* 3. A frozen-yogurt shop. The market is saturated, and there seems to be one on every corner of the city.
* 4. A restaurant. Never mind the building codes and permits required. There's also high employee turnover and stiff competition.
"If you look at the businesses that are most likely to fail, it's restaurants. They need planning more than anybody because they can't adjust," Therese Flaherty, director of the Wharton Small Business Development Center, told me. "If you're in services or consulting, if somebody didn't buy your service yesterday, you change it today. But if you're in a restaurant, and you put a lot of money into your venue, you can't move."
* 5. A retail bookstore. More eBooks than paper copies were sold in 2012, and, of course, there is the online retail behemoth Amazon. (Borders learned this lesson the hard way.)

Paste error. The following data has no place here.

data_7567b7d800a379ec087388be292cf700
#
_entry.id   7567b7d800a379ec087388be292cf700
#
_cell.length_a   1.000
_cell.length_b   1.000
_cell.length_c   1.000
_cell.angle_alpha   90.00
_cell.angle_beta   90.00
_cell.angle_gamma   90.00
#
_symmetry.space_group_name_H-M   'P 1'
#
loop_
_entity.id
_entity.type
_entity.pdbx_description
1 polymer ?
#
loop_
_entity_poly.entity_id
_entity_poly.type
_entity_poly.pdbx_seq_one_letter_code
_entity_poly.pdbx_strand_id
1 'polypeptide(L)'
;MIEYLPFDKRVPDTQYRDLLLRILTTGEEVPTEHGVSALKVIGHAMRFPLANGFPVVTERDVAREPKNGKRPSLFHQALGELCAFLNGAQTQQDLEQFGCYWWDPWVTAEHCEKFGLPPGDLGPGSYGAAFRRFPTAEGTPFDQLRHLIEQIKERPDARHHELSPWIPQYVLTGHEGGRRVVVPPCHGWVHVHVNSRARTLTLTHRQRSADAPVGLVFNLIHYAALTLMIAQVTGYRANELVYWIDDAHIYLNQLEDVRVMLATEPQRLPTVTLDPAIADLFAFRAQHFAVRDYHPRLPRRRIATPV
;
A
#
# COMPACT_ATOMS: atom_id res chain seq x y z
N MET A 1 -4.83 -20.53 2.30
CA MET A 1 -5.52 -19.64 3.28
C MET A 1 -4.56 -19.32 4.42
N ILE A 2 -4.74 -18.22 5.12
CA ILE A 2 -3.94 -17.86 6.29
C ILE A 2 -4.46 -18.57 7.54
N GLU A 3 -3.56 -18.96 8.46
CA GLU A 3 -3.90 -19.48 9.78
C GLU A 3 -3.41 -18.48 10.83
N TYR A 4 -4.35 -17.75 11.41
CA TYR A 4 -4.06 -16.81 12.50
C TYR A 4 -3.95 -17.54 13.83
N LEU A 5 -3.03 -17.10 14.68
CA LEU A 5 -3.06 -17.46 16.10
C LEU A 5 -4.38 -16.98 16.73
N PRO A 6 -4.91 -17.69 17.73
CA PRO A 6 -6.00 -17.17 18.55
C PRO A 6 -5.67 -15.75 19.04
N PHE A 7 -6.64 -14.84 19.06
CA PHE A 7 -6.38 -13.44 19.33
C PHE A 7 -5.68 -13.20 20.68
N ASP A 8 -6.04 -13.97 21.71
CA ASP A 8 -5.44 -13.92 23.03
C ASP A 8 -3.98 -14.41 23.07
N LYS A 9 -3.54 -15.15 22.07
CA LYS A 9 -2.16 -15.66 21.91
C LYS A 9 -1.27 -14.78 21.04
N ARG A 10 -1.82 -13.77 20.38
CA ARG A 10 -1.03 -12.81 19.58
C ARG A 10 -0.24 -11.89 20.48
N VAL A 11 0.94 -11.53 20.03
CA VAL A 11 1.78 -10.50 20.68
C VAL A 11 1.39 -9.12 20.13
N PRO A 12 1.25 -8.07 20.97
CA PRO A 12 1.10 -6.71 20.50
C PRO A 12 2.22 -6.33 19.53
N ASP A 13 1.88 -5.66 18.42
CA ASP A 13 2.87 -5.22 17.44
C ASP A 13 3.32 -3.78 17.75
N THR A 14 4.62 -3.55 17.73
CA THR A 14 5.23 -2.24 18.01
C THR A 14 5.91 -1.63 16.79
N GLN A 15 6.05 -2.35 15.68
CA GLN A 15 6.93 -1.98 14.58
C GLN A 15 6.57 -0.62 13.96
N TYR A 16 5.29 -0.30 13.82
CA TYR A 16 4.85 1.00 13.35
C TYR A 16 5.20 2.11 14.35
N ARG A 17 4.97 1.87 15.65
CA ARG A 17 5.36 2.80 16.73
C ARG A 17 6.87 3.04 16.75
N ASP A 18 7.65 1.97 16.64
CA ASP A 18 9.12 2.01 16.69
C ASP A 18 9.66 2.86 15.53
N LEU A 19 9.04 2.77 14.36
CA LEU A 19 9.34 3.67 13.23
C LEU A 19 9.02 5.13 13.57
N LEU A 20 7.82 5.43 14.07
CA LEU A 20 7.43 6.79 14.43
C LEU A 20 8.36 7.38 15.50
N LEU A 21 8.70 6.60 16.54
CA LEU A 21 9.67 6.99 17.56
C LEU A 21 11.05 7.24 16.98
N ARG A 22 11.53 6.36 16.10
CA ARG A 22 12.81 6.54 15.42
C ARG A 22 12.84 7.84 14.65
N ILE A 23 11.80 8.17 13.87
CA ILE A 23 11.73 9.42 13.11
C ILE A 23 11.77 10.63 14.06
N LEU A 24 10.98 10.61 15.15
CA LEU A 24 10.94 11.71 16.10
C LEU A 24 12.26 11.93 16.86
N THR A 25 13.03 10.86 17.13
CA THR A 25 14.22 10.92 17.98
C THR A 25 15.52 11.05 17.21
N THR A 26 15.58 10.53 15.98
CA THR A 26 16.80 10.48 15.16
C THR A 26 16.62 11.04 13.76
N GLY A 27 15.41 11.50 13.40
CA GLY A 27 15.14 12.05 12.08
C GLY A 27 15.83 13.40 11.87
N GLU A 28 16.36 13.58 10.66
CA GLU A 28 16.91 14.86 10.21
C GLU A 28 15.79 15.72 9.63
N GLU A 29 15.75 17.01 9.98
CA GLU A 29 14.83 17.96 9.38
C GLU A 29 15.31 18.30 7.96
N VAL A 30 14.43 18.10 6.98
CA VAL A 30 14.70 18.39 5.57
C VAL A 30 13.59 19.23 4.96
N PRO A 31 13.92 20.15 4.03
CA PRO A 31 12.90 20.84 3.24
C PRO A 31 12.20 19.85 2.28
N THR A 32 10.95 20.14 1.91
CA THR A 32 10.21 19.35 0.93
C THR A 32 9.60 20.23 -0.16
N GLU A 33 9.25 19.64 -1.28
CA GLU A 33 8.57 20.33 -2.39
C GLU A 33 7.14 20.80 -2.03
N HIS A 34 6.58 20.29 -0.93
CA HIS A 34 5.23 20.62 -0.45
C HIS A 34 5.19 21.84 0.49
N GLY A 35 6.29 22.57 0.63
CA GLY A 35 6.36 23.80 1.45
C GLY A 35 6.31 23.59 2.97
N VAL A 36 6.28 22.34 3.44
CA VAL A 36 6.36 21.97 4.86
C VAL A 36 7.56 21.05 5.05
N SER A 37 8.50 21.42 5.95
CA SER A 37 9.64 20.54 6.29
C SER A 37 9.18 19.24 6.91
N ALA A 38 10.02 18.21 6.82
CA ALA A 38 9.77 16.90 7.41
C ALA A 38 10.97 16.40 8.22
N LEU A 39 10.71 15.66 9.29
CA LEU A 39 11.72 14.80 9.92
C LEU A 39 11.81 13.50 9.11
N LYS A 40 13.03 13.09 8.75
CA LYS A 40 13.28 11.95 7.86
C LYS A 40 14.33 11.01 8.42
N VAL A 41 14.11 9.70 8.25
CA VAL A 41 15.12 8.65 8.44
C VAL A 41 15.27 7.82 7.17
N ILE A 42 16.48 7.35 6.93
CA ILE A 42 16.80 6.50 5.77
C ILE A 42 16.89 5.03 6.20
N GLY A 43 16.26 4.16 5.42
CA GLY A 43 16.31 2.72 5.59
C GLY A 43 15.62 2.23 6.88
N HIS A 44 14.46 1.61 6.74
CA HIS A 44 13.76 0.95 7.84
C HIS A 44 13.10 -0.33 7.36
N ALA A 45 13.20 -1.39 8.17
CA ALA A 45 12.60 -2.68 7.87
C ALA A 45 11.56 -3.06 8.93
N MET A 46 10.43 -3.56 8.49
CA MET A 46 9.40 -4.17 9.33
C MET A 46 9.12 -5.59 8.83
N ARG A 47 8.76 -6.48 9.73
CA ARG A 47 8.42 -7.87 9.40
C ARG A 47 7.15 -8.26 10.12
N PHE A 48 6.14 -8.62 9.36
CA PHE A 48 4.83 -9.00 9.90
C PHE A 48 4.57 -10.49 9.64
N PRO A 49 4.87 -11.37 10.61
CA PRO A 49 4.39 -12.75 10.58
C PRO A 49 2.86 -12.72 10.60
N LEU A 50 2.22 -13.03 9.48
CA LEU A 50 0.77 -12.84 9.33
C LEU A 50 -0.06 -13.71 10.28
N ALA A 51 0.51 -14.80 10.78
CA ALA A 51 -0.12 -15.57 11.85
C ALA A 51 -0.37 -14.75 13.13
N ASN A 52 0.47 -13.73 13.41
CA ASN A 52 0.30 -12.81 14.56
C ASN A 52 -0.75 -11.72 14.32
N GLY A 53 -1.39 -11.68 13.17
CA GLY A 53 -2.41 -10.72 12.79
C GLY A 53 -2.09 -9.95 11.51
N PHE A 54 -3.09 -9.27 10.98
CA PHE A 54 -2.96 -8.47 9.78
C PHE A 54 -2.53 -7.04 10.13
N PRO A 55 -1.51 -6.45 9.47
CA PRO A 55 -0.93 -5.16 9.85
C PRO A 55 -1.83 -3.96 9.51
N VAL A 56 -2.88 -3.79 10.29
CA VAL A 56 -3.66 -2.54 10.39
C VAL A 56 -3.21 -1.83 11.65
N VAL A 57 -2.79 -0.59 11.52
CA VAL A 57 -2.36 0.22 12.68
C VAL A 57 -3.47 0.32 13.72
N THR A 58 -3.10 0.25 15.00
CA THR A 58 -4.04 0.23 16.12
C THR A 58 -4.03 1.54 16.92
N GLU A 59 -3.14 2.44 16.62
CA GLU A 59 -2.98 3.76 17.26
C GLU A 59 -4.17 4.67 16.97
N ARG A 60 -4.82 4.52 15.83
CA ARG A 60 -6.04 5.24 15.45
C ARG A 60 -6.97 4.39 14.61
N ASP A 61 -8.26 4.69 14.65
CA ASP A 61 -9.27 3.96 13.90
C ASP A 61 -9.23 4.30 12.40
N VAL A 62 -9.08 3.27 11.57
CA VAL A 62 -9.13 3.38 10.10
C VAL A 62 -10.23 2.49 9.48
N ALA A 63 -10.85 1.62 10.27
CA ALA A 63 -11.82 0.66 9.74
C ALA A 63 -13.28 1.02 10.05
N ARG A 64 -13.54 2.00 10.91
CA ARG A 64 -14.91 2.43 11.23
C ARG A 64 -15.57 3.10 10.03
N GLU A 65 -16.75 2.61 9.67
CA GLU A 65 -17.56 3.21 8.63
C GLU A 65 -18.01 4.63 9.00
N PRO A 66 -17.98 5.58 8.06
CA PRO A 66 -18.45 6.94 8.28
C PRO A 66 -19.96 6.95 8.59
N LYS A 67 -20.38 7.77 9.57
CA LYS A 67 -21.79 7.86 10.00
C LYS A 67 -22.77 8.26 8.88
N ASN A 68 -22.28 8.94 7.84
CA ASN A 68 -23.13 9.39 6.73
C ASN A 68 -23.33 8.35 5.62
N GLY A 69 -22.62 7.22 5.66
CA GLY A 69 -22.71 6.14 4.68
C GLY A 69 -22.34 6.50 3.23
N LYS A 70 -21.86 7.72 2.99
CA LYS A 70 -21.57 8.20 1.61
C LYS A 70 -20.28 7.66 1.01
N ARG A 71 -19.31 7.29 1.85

* 6. An Internet cafe. Many retail establishments offer free WiFi, and smartphones abound.
* 7. A video-rental store. Open Forum said that 39 billion videos were watched online in September alone. In addition, Redbox, with its $1 video rentals, has taken over the DVD market, and most big-box retailers sell movies and games.
* 8. A pay-phone-booth company. The world has more cellphones than toilets, based on my travels in less-industrialized countries.
* 9. A Hallmark card store. My wife and I use online outlets, like Cardstore, to make our own holiday cards. Enough said.
* 10. A retail clothing or shoe store. OK, I've even written about some startups here, but more and more of this is being done online, even though it's probably better to try on clothing before you buy.
* 11. A travel agency. Seriously? Most of this is being done online at sites including Orbitz and Expedia, or directly through airlines or hotels.
* 12. A limo company. With taxis facing competition from Uber, this area is uber-competitive.
* 13. An alcohol distributor. This is tightly controlled by state government, and it usually takes political juice to get licensed.
On Twitter: @MHinkelman